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Take Better Firework Pictures

Here are some technical tips on taking better fireworks photos on DLSRs or smartphones!

Everyone starts out a beginner...even the pros. Take a read as Chip Ormsby walks us through his own beginnings and the tips that got him to the amazing fireworks photos he takes now! All of the images below are courtesy Chip via Chipped Photography.

My first experience shooting fireworks with a DSLR (a Canon t2i) was certainly calculated, but a I didn’t worry too much about the background or foreground. I just got very lucky that there wasn’t anything obtrusive.


Chip Ormsby

I was a little less lucky with the image below. I didn’t realize how wide of a spread the fireworks were going to be at all and being fairly close, my 18mm lens was definitely not enough to contain all of the display. There were also a lot of unintentional distracting elements in the foreground which moved the eye away from the subject: the fireworks!


Chip Ormsby

The great thing about these early attempts is that it later let me learn from these mistakes. After reviewing my 2011 images I realized how distracting the foreground was which lead me to think a bit harder about how and where I was shooting, and the equipment I was using.


Something I learned is that one should always be mindful of their settings! If using a DSLR, jumping to an aperture of f/16 and above is not unheard of, especially if you want a longer exposure. If you were to see the metadata on my shots, I was actually above f/11 a lot of the time and hovered around an 8-10 second exposure, depending on how many fireworks are going off. The more fireworks there are, the faster the shutter speed needs to be as otherwise they’ll eventually overexpose the image.


My recommended settings:

  • Shutter – 4 and 30 seconds
  • ISO – 100-200
  • Aperture – 3.5-11

Chip Ormsby

The best tip I can give is to figure out where the fireworks will be launched from (and where they’ll end up in the sky), try to get your background as clutter free as possible, and potentially position oneself for a pleasing foreground. In Bay City, Mi. one of the more popular places to photograph from is on one of the bridges nearby. It gets you a great view of the show and between the river, boats, and reflections on the water, the foreground is tops. If you’re on a bridge though, it’s best to position oneself over a main support structure. Otherwise passing cars will cause potentially unpleasing vibrations in the final image. Regardless of whether or not you’re using a phone or a DSLR, you’re going to want manual control and a tripod. Steadiness is a must with photography like this!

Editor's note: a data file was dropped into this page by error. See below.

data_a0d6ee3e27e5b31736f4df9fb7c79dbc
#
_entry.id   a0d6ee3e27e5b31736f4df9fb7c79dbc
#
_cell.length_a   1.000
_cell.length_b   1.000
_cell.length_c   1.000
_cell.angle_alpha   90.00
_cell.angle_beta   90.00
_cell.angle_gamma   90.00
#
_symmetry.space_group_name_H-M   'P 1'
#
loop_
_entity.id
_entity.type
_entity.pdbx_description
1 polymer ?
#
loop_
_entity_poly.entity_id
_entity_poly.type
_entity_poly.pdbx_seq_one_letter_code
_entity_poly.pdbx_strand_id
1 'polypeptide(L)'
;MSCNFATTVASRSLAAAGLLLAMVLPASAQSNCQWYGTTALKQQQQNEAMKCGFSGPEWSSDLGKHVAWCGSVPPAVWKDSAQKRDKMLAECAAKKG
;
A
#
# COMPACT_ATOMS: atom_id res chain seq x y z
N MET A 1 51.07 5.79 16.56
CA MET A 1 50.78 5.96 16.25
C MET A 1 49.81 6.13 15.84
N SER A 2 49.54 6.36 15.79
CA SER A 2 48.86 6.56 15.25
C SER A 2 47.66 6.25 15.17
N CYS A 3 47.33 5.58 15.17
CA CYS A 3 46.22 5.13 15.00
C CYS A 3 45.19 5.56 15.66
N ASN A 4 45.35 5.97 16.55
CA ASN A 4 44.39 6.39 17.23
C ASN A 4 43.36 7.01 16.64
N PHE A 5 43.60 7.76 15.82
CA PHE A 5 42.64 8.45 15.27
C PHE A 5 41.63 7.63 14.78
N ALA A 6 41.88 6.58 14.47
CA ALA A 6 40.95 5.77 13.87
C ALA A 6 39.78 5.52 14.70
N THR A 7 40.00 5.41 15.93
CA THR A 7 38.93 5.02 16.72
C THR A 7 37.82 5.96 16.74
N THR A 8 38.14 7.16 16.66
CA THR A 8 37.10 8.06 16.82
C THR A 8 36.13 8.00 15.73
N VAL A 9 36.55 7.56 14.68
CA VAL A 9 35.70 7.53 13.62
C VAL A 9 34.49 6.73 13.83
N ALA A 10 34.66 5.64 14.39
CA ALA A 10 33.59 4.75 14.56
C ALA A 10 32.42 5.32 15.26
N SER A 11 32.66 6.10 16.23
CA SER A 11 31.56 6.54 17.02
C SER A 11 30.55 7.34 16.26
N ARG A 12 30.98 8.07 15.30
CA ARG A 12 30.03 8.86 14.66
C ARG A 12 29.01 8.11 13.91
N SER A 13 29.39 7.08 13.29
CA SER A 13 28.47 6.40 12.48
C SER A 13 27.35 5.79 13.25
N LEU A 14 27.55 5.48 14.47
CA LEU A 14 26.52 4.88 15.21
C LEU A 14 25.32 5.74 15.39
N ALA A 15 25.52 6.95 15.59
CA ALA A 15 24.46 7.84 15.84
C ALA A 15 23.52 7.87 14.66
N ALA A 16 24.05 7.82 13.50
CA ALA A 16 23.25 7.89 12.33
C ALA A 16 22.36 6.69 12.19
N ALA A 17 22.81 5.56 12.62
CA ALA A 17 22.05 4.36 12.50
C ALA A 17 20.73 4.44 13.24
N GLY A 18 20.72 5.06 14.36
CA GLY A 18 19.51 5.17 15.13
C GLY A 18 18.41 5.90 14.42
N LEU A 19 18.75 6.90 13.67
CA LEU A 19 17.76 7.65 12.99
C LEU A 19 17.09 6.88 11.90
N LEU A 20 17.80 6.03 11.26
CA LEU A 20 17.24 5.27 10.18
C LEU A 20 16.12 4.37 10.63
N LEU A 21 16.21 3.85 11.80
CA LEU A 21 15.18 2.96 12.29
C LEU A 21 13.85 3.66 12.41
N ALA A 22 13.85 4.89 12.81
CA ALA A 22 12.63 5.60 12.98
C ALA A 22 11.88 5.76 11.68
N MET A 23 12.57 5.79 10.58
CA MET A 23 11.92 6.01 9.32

Chip Ormsby

I primarily use a DSLR, but decent results can be had as long as you’ve got manual controls on your smartphone camera such as those found on most Nokia Lumia Devices or within some downloadable camera apps. While you can’t manipulate the aperture on most smartphones, you can usually adjust the ISO and shutter speed. Keeping the ISO as low as possible is a must since most smartphones have a pretty fast base aperture of 2.2-2.8.


As far as lenses go, smartphones tend to be a bit wide at ~22mm. This is nice for selfies and such but can make fireworks look diminutive, so it’s best to get closer than further. If you you’re finding yourself getting too much light in your shots, try shooting with a faster shutter or perhaps getting an ND filter to stop down the amount of light entering the camera.


I could go on and on so I’ll end it here!


Thanks for those great tips (and pics!), Chip. You can find more about Chip and his photography at Chipped Photography.

Do you have any tips for taking fireworks photos?